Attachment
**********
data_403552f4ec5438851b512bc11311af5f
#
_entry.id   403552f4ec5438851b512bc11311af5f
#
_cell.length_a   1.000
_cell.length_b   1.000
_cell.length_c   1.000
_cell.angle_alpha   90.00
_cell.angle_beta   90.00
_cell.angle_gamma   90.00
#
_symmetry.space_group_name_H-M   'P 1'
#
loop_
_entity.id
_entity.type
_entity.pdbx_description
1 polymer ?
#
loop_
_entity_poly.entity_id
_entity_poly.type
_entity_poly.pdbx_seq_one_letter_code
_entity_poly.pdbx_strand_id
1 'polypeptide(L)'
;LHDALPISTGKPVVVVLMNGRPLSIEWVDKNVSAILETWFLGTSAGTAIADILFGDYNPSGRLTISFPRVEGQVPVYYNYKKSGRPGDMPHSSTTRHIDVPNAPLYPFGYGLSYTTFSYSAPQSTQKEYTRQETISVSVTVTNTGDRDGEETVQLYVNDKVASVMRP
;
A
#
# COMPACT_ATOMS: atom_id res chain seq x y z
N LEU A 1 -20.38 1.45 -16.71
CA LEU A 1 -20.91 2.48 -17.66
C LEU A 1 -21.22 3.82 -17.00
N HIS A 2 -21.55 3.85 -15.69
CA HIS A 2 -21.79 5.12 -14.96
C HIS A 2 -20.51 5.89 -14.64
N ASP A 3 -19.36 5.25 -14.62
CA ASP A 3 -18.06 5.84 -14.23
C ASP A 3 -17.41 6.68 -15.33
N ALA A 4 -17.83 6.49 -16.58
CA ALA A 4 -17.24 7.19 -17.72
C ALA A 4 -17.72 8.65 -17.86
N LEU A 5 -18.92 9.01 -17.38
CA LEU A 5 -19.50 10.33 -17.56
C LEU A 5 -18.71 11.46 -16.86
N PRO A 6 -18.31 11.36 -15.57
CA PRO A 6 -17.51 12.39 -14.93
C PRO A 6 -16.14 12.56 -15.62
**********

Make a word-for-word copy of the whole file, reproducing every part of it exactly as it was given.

data_403552f4ec5438851b512bc11311af5f
#
_entry.id   403552f4ec5438851b512bc11311af5f
#
_cell.length_a   1.000
_cell.length_b   1.000
_cell.length_c   1.000
_cell.angle_alpha   90.00
_cell.angle_beta   90.00
_cell.angle_gamma   90.00
#
_symmetry.space_group_name_H-M   'P 1'
#
loop_
_entity.id
_entity.type
_entity.pdbx_description
1 polymer ?
#
loop_
_entity_poly.entity_id
_entity_poly.type
_entity_poly.pdbx_seq_one_letter_code
_entity_poly.pdbx_strand_id
1 'polypeptide(L)'
;LHDALPISTGKPVVVVLMNGRPLSIEWVDKNVSAILETWFLGTSAGTAIADILFGDYNPSGRLTISFPRVEGQVPVYYNYKKSGRPGDMPHSSTTRHIDVPNAPLYPFGYGLSYTTFSYSAPQSTQKEYTRQETISVSVTVTNTGDRDGEETVQLYVNDKVASVMRP
;
A
#
# COMPACT_ATOMS: atom_id res chain seq x y z
N LEU A 1 -20.38 1.45 -16.71
CA LEU A 1 -20.91 2.48 -17.66
C LEU A 1 -21.22 3.82 -17.00
N HIS A 2 -21.55 3.85 -15.69
CA HIS A 2 -21.79 5.12 -14.96
C HIS A 2 -20.51 5.89 -14.64
N ASP A 3 -19.36 5.25 -14.62
CA ASP A 3 -18.06 5.84 -14.23
C ASP A 3 -17.41 6.68 -15.33
N ALA A 4 -17.83 6.49 -16.58
CA ALA A 4 -17.24 7.19 -17.72
C ALA A 4 -17.72 8.65 -17.86
N LEU A 5 -18.92 9.01 -17.38
CA LEU A 5 -19.50 10.33 -17.56
C LEU A 5 -18.71 11.46 -16.86
N PRO A 6 -18.31 11.36 -15.57
CA PRO A 6 -17.51 12.39 -14.93
C PRO A 6 -16.14 12.56 -15.62